by Frauke Maria Petry
In Max Slevogt's large-scale oil painting, a female nude in red slippers and playing with a long chain strides between various fabrics. The setting is reminiscent of a domestic living room, but also of a harem scene. The nude woman with her hair up presents her backside in the classical contrapost . The posture is considered since ancient times as an ideal balance between tension and movement of the human body. The upper cropping of the picture creates the illusion of being able to follow the lady. In the exotic ambience, she becomes the target of sexual desire.
In the 19th century, stereotypical notions of Orientalism serve to legitimize the depiction of the nude. Moreover, in art at this time, everyday worlds blur with the "high art" promoted by academies. These see nude study as essential. Yet female nude models were only found in private studios until the mid-19th century. They were often socially equated with prostitutes, as they undressed for money.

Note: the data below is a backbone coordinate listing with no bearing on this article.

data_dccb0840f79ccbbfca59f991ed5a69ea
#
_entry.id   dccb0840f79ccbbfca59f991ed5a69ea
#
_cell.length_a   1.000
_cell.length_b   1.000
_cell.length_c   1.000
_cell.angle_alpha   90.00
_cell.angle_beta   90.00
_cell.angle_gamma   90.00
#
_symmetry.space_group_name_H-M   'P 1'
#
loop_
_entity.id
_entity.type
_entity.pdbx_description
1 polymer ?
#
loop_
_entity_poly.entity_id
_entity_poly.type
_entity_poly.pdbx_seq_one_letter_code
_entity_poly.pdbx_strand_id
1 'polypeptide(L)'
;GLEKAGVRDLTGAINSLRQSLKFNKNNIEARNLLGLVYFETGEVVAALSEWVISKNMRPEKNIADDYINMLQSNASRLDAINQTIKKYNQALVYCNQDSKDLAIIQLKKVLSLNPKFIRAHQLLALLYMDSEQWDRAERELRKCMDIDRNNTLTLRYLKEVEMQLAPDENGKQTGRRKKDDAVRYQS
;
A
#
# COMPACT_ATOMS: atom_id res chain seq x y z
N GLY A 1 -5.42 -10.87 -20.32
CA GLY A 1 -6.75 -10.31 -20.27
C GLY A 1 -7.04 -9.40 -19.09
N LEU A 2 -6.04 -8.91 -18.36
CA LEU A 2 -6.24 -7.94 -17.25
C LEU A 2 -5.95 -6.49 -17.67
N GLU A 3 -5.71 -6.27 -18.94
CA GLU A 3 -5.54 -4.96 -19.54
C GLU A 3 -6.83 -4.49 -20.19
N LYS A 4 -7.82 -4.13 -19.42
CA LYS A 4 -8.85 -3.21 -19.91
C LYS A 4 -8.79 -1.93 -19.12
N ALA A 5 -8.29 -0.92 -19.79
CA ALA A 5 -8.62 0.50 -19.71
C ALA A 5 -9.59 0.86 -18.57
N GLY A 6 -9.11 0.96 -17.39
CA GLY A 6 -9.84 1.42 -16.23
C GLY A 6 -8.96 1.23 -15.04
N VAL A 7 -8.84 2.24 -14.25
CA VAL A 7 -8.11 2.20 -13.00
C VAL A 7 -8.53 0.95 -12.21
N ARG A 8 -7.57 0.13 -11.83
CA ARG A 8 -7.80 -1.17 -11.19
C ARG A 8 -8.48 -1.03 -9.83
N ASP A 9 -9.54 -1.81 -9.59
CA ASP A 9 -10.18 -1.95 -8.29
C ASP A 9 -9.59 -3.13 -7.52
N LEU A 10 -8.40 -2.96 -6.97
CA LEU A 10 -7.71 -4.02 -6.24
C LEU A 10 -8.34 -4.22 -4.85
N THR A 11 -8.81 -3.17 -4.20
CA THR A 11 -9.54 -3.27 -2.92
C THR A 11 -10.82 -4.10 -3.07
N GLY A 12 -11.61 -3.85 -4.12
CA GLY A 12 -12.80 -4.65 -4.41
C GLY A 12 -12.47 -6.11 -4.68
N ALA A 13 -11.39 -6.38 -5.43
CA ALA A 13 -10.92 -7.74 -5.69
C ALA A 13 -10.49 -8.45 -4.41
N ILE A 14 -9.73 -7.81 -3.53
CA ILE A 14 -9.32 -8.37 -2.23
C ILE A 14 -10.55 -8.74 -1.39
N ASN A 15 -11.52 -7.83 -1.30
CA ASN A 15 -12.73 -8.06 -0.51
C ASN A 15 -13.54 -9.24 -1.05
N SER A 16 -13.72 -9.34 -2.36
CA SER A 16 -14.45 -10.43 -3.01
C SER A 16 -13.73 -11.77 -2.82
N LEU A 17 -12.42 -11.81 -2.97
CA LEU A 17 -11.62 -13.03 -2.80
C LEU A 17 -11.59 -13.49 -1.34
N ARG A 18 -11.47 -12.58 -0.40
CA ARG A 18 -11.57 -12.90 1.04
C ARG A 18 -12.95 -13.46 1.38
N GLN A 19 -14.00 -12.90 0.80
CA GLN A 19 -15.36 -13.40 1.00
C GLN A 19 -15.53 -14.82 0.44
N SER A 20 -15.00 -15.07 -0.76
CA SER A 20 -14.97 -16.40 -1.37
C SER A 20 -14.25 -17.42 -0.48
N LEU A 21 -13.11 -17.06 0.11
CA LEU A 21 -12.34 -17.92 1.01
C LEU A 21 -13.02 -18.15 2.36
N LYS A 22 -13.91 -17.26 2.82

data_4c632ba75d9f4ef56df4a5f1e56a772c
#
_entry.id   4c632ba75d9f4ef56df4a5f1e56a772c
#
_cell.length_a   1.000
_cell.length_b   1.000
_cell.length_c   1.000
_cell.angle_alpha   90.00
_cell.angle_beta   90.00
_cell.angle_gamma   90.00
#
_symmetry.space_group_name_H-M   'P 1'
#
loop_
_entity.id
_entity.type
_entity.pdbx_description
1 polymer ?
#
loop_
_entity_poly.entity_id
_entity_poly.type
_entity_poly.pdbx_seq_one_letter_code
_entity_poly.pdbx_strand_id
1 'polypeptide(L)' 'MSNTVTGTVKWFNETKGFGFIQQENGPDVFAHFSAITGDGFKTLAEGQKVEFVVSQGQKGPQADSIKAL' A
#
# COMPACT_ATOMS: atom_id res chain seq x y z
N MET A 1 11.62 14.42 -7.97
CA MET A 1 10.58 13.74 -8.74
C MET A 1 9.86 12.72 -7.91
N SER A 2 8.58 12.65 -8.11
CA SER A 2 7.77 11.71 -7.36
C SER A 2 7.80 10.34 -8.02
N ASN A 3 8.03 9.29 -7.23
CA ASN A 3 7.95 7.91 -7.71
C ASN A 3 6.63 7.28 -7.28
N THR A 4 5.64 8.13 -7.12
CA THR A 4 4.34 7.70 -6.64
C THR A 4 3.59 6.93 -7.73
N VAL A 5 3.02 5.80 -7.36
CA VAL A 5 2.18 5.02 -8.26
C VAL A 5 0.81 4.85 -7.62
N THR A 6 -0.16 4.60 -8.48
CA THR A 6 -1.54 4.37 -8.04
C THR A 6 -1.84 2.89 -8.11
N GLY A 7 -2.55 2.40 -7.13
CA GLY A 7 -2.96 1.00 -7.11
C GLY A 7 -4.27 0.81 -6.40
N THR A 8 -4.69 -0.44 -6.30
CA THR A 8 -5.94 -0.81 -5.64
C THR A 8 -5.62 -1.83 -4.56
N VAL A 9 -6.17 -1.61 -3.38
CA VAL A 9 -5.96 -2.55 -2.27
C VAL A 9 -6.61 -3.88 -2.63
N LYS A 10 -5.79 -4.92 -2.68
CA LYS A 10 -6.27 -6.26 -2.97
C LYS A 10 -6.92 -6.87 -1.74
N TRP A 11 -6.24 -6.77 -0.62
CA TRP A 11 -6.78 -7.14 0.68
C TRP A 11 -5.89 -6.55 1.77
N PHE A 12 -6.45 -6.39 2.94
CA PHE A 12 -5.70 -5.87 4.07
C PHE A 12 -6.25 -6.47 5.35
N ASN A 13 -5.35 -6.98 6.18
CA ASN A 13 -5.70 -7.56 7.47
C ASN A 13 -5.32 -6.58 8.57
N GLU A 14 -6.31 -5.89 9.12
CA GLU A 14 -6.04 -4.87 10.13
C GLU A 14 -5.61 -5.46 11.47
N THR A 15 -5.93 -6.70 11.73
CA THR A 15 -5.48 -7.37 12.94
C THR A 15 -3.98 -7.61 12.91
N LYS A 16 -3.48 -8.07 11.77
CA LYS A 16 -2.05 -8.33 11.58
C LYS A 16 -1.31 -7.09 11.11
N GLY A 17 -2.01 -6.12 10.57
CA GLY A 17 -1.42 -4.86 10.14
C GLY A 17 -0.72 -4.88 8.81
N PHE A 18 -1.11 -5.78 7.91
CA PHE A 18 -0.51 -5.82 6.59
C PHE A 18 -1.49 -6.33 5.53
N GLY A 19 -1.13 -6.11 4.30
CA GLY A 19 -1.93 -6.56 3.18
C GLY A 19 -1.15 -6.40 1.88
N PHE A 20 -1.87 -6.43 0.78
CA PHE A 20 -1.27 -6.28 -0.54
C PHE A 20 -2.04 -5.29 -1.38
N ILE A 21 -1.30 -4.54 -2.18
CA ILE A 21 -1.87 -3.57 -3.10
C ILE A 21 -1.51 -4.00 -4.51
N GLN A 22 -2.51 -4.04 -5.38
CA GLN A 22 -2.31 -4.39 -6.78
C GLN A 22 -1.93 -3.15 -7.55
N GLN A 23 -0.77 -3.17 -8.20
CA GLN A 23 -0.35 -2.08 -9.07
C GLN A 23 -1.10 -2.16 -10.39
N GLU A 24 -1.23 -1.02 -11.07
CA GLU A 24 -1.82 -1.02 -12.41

Paradoxically, however, from this time on a nude was assumed to represent the female, not the male body. Likewise, a sexual symbolic language formed to this. The representation of the human body is always a reflection of the social conception of man: It is true that the role of women is changing in modern times due to industrialization, economic independence and better educational opportunities for women. But the image of the woman is determined by the erotic view of heterosexual artists. Feministically, the female body is degraded to an object. The woman remains in her assigned gender role and image of male sexual fantasies and beauty ideals.
Max Slevogt - Female back nude
Oil on canvas, 1905, 163 x 130,5 cm, Museum Kunstpalast in Düsseldorf, Germany